The Importance of Gratitude

by Julie Zine Coleman

Ah, Thanksgiving. Every year, my family of 15 gathers around the extended dining room table, ready to enjoy the warm fellowship and good food of the holiday.

While we Americans are proud of our Thanksgiving tradition, we weren’t the first to hold such a holiday. Though the Pilgrims and their Native American neighbors did feast together in 1621, the celebration was actually a continuation of their past experience in the Old World.

Most agricultural societies, feasts, and ceremonies were held at harvest. In fact, when God gave the Law to Moses, He included two such celebrations: “You shall observe the Feast of the Harvest of the first fruits of your labors from what you sow in the field; also the Feast of the Ingathering at the end of the year when you gather in the fruit of your labors from the field” (Exodus 23:16 NASB).

Why were such occasions so important to God?

A few years back, our political parties were having trouble passing the annual budget. The Federal Government ended up shutting down for weeks. Since my husband worked for the IRS, our main source of income came to a screeching halt.

I am ashamed to admit it, but paying our bills every month stresses me out even in normal circumstances. One morning, as I took the dog out for her walk, I couldn’t shake a general feeling of gloom. So, I recited Scripture to myself as we walked. Philippians 4:6 came to mind. “Be anxious for nothing, but in everything by prayer and supplication… let your requests be made known to God” (NASB).

Immediately, I began to unload on God, voicing the concerns weighing me down. I felt a little better when I finished, but not much. Then I suddenly realized I had omitted two words from that verse: “with thanksgiving let your requests be made known.”

Oops. I needed to turn my complaints into an acknowledgment of God’s many kindnesses. So rather than whine about the mortgage payment, I thanked Him for giving us a beautiful home. Remembering my recently expressed concerns for my children, I thanked God for blessing us with a wonderful, loving family. And, recalling my past griping over the difficulty of writing my book, I thanked God for making me an author and giving me the unbelievable privilege of publishing with Thomas Nelson.

The change in my mindset was profound. Rather than continuing to feel anxious, I returned to my house overwhelmed by God’s faithfulness and involvement. My heart was at peace.

Gratitude supplies the correct perspective. Remembering to thank God took me out of the center, where I never belonged to begin with. Gratitude is God-centered. When we thank him, we are expressing our belief that the things in our life are evidence of a God who is at work on our behalf. When we thank God, we acknowledge that our lives are in His hands. He is in control. As James wrote, “Every good thing given and every perfect gift is from above, coming down from the Father of lights, with whom there is no variation or shifting shadow” (James 1:17 NASB).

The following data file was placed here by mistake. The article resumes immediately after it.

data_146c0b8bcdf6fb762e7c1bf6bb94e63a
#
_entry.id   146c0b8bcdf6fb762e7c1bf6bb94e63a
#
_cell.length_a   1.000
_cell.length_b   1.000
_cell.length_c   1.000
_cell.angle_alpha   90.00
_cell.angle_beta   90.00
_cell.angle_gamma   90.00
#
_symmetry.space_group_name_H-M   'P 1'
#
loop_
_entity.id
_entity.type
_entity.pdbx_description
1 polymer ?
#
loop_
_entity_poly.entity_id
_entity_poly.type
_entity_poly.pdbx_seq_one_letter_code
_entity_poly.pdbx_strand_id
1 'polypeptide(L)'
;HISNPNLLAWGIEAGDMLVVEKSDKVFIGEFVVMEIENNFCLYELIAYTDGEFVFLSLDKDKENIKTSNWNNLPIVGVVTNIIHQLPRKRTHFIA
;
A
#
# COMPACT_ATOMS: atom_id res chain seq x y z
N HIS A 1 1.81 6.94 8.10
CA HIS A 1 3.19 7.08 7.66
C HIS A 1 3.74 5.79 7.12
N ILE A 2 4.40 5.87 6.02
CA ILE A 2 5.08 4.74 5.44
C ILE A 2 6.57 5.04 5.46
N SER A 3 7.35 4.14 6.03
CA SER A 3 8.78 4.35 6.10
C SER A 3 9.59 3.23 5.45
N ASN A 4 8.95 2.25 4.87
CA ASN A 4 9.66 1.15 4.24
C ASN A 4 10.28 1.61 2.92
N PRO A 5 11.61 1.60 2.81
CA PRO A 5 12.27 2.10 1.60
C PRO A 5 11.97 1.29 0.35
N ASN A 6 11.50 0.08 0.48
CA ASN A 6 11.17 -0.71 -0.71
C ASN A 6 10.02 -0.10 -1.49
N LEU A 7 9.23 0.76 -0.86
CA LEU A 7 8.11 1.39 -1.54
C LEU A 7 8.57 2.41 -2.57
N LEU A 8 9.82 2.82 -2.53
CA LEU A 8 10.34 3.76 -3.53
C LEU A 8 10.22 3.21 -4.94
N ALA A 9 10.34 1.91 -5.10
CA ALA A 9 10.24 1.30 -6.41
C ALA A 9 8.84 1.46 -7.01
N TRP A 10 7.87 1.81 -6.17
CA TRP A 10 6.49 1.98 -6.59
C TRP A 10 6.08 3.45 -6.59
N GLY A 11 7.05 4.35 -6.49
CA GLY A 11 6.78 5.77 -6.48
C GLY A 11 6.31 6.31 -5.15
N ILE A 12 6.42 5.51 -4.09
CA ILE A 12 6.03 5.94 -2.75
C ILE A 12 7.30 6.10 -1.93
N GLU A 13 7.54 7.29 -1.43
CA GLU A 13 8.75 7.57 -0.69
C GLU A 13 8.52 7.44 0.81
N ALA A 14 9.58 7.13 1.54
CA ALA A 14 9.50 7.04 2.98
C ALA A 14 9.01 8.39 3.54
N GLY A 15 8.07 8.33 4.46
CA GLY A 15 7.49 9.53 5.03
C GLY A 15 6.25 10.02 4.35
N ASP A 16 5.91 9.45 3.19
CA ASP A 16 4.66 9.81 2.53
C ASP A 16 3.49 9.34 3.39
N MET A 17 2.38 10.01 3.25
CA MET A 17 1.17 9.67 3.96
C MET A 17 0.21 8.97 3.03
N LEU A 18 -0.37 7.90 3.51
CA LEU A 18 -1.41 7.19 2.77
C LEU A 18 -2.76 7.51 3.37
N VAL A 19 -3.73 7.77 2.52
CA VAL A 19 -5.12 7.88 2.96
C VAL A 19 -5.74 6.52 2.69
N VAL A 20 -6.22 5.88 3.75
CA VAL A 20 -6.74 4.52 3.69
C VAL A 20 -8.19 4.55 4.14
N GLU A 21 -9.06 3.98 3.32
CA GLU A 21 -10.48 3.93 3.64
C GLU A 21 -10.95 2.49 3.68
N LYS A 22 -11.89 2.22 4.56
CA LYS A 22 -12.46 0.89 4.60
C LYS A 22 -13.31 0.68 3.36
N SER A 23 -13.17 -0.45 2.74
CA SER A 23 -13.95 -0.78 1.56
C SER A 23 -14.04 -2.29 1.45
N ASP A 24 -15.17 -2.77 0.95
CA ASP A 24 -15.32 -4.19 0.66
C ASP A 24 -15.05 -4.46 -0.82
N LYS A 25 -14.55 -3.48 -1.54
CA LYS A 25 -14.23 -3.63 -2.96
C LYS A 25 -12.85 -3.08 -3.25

Gratitude also teaches us to trust in a God that is good. As we count our blessings, we remember a God we can count on. We remind ourselves of His faithfulness, His goodness, and His unconditional love for us. He already gave the hardest thing possible: the precious life of His Son. When we remember what God has done in the past, always acting in our best interests, it is a no-brainer to trust Him for the present and beyond. “He who did not spare His own Son, but delivered Him over for us all, how will He not also with Him freely give us all things?” (Romans 8:32 NASB).

“God is great, God is good. Let us thank Him…”

This Thanksgiving week, remember to count your blessings. The very act of expressing gratitude will provide an accurate perspective on his power and bring you deeper in your trust for His goodness.

Happy Thanksgiving, Friends.

This article is brought to you by the Advanced Writers and Speakers Association (AWSA).


About the authorJulie Zine Coleman helps others to understand and know an unexpected God. A popular conference and retreat speaker, she holds an M.A. in biblical studies. Julie is the managing editor for Arise Daily. When she is not glaring at her computer, she spends time with her grandchildren, gardening, or crafting. More on Julie can be found at her new website and Facebook.

Many Christian women are torn between the church’s traditional teachings on gender roles and the liberty they experience in secular society. But what if the church’s conventional interpretations aren’t really biblical at all? Julie’s new book, On Purpose, is a careful study of the passages in the Bible often interpreted to limit women in the church, at home, or in the workplace. Each chapter reveals timeless biblical principles that actually teach freedom, not limitation. On Purpose was recently named the Golden Scrolls 2022 Book of the Year.

Join the conversation: How do you keep a grateful heart?


2 thoughts on “The Importance of Gratitude

  1. What a perfect reminder at this season, Julie. Especially for those of us who are far from family and can’t be together.


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